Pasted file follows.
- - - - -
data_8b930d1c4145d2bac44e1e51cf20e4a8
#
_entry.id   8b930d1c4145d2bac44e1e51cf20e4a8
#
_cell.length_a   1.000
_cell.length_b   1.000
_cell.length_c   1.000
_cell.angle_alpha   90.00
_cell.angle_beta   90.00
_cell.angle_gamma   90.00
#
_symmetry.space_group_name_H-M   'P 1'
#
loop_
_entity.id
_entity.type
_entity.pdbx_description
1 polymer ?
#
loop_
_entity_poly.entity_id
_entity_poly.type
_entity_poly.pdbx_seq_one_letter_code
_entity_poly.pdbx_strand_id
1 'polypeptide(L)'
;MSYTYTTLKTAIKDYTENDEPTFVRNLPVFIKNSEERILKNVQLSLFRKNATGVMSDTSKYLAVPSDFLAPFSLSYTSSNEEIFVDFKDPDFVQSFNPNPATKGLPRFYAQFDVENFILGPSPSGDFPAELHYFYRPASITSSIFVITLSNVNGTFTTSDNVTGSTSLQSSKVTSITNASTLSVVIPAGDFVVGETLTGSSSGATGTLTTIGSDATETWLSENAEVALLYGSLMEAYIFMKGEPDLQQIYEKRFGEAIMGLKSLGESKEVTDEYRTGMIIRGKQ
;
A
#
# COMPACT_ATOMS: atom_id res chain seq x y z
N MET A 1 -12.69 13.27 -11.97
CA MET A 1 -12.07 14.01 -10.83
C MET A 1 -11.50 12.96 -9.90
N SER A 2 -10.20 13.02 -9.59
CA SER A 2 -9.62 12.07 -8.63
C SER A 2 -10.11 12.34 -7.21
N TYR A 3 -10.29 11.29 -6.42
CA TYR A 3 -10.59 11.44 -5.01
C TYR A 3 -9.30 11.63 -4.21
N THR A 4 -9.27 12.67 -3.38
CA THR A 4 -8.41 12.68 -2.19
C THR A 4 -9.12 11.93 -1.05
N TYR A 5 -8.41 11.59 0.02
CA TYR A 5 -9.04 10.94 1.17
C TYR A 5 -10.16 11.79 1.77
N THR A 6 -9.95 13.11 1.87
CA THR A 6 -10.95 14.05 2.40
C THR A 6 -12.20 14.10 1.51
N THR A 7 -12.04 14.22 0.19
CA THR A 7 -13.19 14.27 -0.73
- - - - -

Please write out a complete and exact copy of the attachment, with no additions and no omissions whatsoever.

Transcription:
data_8b930d1c4145d2bac44e1e51cf20e4a8
#
_entry.id   8b930d1c4145d2bac44e1e51cf20e4a8
#
_cell.length_a   1.000
_cell.length_b   1.000
_cell.length_c   1.000
_cell.angle_alpha   90.00
_cell.angle_beta   90.00
_cell.angle_gamma   90.00
#
_symmetry.space_group_name_H-M   'P 1'
#
loop_
_entity.id
_entity.type
_entity.pdbx_description
1 polymer ?
#
loop_
_entity_poly.entity_id
_entity_poly.type
_entity_poly.pdbx_seq_one_letter_code
_entity_poly.pdbx_strand_id
1 'polypeptide(L)'
;MSYTYTTLKTAIKDYTENDEPTFVRNLPVFIKNSEERILKNVQLSLFRKNATGVMSDTSKYLAVPSDFLAPFSLSYTSSNEEIFVDFKDPDFVQSFNPNPATKGLPRFYAQFDVENFILGPSPSGDFPAELHYFYRPASITSSIFVITLSNVNGTFTTSDNVTGSTSLQSSKVTSITNASTLSVVIPAGDFVVGETLTGSSSGATGTLTTIGSDATETWLSENAEVALLYGSLMEAYIFMKGEPDLQQIYEKRFGEAIMGLKSLGESKEVTDEYRTGMIIRGKQ
;
A
#
# COMPACT_ATOMS: atom_id res chain seq x y z
N MET A 1 -12.69 13.27 -11.97
CA MET A 1 -12.07 14.01 -10.83
C MET A 1 -11.50 12.96 -9.90
N SER A 2 -10.20 13.02 -9.59
CA SER A 2 -9.62 12.07 -8.63
C SER A 2 -10.11 12.34 -7.21
N TYR A 3 -10.29 11.29 -6.42
CA TYR A 3 -10.59 11.44 -5.01
C TYR A 3 -9.30 11.63 -4.21
N THR A 4 -9.27 12.67 -3.38
CA THR A 4 -8.41 12.68 -2.19
C THR A 4 -9.12 11.93 -1.05
N TYR A 5 -8.41 11.59 0.02
CA TYR A 5 -9.04 10.94 1.17
C TYR A 5 -10.16 11.79 1.77
N THR A 6 -9.95 13.11 1.87
CA THR A 6 -10.95 14.05 2.40
C THR A 6 -12.20 14.10 1.51
N THR A 7 -12.04 14.22 0.19
CA THR A 7 -13.19 14.27 -0.73